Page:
Another Back-Door Play
In all the furor over the last few weeks about the various nasty provisions in House and Senate budget reconciliation bills, most of the attention was paid to a major rise in interest rates for student loans, higher copayments and tighter eligibility rules for Medicaid, and all sorts of shenanigans associated with reimbursement rates for Medicare and Medicaid.
But with relatively little notice, our Republican buddies have also sought to pull off a back-door maneuver that could unravel the consensus supporting welfare reform. The Center on Budget and Policy Priorities has the details, but here's the big picture: Since the original welfare reform law of 1996 entered its last year in 2003, there's been a deadlock in the Senate over the administration's demand that work requirements for welfare recipients be increased without additional money for child care assistance, and the Democratic position (most notably promoted by Sens. Evan Bayh and Tom Carper) that the tighter work requirements will fail without the child care resources that make it possible for single mothers to go to work (a smaller group of Democrats oppose increased work requirements altogether),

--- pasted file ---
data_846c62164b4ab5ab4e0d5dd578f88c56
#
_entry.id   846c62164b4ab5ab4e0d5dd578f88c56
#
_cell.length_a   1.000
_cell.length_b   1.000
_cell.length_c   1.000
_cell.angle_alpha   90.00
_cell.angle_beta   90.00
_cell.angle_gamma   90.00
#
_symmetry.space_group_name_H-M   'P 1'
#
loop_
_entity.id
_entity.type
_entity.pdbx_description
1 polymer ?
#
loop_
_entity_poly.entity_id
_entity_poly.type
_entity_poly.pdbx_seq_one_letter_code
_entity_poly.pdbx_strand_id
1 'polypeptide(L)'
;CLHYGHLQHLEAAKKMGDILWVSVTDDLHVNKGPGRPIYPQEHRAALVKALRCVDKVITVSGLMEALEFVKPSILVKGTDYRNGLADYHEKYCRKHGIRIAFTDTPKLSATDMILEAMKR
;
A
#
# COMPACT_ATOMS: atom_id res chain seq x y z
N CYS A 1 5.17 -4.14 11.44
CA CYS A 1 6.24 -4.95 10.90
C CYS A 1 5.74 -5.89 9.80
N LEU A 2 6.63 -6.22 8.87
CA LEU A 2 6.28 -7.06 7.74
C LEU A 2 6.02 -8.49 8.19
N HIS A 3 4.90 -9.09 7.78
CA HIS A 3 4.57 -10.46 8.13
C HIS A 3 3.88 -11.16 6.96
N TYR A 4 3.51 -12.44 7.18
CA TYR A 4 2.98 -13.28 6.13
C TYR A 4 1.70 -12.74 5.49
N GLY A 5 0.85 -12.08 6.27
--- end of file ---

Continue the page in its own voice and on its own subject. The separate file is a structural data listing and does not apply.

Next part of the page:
So now the GOPers are using the budget bill, which can't be filibustered, to simply impose their position on welfare on the Congress and the country, even though some of these provisions were not in either the House or Senate version of the bill.
When you consider the intense and free-ranging debate that accompanied the enactment of welfare reform in 1996--the tense back-and-forth maneuvers between the Republican Congress and President Clinton, who vetoed two versions of the bill, and the acrimonious national debate on the subject--it's shameful that Republicans now want to make large changes in one of the most successful initiatives in recent history in the dark, with little or no debate. The fact that the changes they are insisting on are bad public policy adds injury to insult. --